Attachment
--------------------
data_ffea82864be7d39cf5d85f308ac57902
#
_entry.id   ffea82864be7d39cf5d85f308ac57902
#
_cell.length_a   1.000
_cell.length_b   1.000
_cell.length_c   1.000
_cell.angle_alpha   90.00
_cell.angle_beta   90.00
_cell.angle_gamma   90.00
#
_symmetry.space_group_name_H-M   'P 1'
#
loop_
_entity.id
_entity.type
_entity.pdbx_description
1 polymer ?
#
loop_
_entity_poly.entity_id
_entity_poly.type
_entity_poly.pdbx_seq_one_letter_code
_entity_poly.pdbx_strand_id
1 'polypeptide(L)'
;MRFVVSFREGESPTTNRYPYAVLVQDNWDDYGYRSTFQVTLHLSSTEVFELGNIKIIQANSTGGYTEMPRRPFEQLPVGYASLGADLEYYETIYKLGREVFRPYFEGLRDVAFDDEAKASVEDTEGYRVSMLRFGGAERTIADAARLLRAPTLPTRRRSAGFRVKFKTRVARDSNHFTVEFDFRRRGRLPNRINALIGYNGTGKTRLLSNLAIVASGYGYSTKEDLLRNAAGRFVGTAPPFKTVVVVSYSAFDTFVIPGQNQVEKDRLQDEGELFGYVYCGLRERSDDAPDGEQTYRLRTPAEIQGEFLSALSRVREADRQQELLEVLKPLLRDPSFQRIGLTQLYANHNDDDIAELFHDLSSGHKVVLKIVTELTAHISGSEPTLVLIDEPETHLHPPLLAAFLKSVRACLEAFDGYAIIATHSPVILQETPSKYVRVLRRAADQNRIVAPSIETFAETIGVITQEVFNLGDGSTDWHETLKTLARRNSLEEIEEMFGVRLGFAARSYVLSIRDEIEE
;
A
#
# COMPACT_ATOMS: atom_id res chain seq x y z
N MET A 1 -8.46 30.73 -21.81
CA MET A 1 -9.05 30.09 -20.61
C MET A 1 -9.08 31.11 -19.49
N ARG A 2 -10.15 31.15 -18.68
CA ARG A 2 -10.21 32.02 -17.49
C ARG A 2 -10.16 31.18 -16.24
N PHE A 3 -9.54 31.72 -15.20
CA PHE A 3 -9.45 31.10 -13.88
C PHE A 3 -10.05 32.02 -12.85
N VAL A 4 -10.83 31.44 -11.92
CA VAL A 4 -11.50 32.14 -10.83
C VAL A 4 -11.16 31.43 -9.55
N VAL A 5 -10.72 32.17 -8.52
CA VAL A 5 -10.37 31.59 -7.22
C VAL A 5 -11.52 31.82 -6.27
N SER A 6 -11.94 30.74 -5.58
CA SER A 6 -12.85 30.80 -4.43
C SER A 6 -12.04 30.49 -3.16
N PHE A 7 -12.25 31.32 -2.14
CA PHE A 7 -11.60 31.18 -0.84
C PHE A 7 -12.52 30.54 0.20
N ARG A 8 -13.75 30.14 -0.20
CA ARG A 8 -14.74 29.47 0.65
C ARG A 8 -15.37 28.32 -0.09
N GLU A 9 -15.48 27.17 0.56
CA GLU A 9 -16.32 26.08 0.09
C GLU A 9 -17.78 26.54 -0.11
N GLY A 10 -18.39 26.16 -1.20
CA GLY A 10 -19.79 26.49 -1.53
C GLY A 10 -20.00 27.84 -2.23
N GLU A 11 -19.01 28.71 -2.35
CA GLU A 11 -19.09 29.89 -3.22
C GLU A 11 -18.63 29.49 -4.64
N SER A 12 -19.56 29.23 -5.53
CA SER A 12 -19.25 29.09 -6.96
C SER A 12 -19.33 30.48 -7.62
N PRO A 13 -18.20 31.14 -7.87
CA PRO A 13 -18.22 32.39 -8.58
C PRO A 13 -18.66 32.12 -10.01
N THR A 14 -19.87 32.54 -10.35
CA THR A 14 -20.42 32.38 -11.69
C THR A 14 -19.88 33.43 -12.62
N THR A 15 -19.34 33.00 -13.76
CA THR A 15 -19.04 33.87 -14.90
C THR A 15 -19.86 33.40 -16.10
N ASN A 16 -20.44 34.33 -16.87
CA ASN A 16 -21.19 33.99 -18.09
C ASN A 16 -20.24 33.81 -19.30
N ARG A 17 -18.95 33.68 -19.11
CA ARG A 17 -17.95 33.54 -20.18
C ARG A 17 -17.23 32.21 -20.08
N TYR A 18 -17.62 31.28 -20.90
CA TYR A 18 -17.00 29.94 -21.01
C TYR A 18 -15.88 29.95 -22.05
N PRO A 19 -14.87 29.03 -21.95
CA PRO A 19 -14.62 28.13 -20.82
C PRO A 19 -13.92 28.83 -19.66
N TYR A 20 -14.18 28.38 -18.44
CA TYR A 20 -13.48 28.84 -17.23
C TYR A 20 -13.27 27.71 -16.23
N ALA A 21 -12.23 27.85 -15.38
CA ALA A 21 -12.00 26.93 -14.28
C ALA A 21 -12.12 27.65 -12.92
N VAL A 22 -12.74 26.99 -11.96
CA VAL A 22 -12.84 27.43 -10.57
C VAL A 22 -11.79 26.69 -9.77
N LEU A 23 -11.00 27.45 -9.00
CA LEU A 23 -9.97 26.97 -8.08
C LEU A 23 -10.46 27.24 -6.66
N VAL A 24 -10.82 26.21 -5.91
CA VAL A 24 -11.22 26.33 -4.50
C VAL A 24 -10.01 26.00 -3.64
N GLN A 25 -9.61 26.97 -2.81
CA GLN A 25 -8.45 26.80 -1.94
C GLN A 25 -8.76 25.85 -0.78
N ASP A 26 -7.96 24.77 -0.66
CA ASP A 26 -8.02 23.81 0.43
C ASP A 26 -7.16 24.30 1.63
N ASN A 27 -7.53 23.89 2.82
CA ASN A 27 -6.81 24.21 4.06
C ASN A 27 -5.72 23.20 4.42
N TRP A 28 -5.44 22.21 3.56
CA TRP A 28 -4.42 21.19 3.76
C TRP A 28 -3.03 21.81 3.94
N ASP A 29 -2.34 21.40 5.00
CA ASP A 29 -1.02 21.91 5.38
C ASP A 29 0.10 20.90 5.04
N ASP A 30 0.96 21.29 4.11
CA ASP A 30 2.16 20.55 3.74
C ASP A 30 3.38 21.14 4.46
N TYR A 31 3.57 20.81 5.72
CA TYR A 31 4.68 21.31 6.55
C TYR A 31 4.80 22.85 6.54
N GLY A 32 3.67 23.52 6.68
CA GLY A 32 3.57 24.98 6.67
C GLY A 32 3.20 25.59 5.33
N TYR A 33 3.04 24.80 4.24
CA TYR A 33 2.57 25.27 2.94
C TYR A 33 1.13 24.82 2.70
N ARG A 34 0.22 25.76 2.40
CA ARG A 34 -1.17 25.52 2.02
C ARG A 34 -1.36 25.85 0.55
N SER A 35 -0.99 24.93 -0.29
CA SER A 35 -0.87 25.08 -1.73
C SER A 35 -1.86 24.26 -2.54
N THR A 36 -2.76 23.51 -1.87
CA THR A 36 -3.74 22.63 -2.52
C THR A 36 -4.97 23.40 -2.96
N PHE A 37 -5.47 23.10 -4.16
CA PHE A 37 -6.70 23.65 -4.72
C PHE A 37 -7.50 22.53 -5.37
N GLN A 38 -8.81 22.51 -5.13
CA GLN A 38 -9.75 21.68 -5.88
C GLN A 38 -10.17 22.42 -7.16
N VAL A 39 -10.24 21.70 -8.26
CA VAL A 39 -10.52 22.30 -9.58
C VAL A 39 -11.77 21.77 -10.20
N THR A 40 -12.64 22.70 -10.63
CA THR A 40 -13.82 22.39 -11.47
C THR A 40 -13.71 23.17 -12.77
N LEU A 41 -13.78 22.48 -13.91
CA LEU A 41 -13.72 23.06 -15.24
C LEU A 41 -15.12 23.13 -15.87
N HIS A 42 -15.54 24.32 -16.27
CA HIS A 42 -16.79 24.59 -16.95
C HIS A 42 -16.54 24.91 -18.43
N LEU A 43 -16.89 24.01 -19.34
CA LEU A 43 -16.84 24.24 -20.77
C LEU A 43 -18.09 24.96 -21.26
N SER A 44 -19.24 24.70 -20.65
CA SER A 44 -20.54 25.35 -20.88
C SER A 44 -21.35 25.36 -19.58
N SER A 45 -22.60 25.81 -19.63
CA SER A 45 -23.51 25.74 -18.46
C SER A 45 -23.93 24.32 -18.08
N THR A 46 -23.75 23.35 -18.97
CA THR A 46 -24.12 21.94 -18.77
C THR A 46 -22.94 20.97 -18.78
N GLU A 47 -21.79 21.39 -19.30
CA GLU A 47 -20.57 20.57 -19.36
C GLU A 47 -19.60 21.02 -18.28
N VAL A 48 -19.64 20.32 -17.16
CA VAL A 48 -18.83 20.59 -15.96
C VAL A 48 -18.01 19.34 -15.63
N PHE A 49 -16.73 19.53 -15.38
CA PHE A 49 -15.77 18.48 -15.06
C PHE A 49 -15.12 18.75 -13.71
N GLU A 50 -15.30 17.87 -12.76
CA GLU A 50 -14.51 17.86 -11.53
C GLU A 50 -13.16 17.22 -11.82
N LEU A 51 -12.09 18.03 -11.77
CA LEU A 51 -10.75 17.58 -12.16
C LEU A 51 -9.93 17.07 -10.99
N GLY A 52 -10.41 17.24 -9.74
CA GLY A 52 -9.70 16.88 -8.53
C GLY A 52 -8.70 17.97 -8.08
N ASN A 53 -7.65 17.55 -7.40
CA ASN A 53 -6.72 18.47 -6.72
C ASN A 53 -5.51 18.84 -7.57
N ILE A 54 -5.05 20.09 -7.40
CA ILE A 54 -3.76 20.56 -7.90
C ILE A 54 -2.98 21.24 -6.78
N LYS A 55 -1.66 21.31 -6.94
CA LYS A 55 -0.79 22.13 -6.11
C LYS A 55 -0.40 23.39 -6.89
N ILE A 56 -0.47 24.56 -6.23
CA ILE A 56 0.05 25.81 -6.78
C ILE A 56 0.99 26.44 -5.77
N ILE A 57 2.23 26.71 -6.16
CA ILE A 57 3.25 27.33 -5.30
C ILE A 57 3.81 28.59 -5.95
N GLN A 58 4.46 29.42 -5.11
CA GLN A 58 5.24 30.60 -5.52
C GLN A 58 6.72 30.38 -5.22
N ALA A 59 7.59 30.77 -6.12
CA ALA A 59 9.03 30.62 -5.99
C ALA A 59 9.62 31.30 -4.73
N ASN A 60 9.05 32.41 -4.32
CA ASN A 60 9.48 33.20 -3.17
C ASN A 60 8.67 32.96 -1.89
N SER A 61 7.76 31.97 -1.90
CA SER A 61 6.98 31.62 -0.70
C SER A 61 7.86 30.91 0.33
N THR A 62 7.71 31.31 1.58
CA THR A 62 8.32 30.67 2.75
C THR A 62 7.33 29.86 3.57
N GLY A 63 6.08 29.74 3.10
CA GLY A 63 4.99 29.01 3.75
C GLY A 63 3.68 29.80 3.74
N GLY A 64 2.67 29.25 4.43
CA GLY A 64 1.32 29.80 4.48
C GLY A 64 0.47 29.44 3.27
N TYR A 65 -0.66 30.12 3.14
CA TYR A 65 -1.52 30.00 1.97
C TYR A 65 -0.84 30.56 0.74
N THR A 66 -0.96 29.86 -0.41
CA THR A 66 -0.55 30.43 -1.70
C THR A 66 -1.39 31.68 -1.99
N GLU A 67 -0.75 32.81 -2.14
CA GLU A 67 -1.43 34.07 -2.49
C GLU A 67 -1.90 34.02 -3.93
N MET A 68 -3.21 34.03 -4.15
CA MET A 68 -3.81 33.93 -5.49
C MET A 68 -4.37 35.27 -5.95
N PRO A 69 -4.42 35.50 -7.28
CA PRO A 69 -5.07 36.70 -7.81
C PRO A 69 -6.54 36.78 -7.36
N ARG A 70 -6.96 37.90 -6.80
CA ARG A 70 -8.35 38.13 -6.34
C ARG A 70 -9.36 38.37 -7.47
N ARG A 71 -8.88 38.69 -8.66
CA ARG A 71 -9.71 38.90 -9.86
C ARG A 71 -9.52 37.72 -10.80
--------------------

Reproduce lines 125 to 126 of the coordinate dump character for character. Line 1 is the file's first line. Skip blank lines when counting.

CA GLY A 32 3.57 24.98 6.67
C GLY A 32 3.20 25.59 5.33